The economies of the so-called PIIGS (Portugal, Italy,
Ireland, Greece and Spain) have dominated the political agenda
in Europe ever since the Greeks started to be unable to pay
their debts in 2010.
This economic euro explosion, stemming from the Greek budget
deficit spiraling out of control, has resulted in threats of it
leaving the single currency and created fears of contagion to
other weak Eurozone countries.
This has resulted in turn in an uncertain future for the
currency that has dominated the agenda in Europe both
politically and economically.
The credit crunch of 2008, which exposed the weaknesses in the
PIIGS economies, has also resulted in increased regulation for
the financial services sector. The direct response from
Brussels to this crisis was the Alternative Investment Fund
Managers Directive and the level two implementation measures
are currently being discussed.
However, the directive has effectively been put on the
backburner by Eurocrats because it is a low priority in
comparison to the potential global financial Armageddon that
could ensue if the euro fails.
But the levels of regulation are set to increase. From Europe
there are new regulations about OTC derivatives, investment
funds, shadow banking, UCITS and a host of others in a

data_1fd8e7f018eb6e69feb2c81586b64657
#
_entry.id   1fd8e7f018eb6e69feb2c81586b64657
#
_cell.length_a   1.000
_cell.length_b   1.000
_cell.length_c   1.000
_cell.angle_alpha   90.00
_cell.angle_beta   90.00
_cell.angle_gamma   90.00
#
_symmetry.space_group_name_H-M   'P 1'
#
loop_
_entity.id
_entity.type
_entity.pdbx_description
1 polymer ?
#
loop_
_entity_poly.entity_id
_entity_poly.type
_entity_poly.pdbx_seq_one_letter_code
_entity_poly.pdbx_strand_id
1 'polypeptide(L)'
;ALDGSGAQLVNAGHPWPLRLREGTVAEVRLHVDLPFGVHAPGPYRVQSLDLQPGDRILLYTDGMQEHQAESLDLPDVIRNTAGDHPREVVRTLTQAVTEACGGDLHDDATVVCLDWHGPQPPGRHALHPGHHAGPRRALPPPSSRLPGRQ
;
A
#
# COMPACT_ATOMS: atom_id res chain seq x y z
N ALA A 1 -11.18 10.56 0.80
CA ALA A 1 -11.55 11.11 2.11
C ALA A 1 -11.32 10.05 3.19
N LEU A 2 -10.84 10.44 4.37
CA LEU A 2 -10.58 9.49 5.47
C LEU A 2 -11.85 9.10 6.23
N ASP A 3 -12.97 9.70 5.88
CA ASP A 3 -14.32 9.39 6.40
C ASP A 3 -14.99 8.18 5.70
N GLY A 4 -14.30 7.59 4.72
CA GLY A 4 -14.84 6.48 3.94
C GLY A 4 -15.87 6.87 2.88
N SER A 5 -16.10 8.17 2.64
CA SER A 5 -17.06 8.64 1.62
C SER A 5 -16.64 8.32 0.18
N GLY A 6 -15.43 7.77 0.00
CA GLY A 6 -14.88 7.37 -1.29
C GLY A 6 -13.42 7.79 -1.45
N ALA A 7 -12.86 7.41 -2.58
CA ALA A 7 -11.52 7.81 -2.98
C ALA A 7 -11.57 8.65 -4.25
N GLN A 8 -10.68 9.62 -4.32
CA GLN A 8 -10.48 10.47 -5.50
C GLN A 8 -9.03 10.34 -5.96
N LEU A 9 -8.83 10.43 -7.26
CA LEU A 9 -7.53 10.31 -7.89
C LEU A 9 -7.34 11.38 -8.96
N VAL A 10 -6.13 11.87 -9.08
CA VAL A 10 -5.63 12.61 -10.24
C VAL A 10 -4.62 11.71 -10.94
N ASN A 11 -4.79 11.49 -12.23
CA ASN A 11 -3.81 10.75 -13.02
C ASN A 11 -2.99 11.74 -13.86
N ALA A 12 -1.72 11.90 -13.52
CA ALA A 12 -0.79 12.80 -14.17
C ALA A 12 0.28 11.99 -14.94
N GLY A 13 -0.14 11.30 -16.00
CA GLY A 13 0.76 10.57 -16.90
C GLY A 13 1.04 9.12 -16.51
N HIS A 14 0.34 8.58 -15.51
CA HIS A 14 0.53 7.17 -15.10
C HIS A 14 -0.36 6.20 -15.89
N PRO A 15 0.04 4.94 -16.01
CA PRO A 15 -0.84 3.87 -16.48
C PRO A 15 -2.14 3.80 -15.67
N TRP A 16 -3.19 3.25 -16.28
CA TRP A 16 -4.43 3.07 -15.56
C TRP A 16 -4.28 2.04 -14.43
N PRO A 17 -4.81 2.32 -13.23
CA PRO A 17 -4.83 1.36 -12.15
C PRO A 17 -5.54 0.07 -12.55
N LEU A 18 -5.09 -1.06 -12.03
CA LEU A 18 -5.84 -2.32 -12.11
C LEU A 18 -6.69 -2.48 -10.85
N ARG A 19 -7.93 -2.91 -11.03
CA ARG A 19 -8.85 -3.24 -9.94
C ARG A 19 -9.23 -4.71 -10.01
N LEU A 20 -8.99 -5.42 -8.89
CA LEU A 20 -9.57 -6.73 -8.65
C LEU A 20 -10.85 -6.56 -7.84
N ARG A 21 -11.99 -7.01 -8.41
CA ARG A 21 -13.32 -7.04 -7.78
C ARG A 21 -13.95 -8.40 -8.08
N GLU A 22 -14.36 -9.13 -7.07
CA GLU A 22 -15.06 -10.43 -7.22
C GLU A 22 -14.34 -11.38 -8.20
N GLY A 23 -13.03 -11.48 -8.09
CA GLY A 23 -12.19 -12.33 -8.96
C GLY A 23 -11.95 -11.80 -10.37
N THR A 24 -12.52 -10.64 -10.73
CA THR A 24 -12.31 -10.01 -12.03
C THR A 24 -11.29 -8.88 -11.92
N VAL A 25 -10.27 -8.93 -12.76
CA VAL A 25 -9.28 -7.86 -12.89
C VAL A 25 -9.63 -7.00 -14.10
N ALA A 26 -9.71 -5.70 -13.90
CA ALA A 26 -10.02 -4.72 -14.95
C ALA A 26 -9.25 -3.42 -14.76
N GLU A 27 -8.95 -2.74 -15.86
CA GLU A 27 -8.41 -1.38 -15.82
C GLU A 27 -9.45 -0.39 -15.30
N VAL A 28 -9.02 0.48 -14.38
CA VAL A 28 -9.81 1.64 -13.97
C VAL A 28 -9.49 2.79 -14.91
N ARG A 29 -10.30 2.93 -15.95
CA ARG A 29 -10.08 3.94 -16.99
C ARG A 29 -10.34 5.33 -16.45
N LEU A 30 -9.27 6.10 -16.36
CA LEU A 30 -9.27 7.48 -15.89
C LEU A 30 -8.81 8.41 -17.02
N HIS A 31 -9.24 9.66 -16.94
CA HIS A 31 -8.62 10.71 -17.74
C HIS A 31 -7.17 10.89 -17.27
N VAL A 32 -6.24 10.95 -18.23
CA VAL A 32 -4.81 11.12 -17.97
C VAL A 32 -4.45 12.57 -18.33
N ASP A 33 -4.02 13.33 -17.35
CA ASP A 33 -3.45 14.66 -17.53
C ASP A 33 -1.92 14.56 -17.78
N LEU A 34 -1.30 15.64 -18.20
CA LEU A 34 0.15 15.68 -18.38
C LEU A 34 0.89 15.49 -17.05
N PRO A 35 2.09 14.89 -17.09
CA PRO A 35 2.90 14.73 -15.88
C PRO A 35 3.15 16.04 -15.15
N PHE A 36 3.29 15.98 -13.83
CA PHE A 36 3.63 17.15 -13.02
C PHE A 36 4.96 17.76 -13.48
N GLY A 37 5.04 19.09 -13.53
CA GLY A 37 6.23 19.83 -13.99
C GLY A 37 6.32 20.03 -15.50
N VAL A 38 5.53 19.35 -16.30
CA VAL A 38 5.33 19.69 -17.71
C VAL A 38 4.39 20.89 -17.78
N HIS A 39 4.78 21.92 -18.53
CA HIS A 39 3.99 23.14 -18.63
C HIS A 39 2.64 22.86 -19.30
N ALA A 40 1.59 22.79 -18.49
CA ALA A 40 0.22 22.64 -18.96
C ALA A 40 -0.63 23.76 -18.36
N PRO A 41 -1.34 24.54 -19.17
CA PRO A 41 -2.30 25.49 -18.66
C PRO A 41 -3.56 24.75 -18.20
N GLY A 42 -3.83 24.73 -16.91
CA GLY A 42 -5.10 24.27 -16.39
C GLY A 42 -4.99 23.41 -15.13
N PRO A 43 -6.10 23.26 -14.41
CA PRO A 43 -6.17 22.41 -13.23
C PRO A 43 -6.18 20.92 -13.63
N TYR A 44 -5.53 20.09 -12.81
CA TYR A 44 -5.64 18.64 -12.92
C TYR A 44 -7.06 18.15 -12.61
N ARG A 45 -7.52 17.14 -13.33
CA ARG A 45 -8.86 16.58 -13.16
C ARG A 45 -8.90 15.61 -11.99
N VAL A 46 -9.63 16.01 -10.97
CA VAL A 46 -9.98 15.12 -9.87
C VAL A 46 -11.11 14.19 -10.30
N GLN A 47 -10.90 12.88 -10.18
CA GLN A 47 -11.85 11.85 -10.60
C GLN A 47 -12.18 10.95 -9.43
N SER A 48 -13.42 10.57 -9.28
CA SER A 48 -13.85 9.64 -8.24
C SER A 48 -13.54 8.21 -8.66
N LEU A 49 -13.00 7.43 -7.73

veritable alphabet soup of new acronyms. The European financial
services industry has also been affected by new laws from the
This has resulted in some experts describing the sheer volume
of financial services regulation being consulted upon,
discussed and reviewed as a 'regulatory tsunami’.
Many have complained that the quality of new regulation could
be compromised because of its sheer volume – and that
the rush for quick responses and short consultation periods may
result in weak legislation.
But the focus is still the euro. At this stage we do not know
what countries will be part of the euro in the long or short
term or the potential impact if any countries exit it.
While regulators rush to put out the fire of the euro currency
crisis, another financial crisis could be created, by
regulations that are made in haste, rushed and poorly thought
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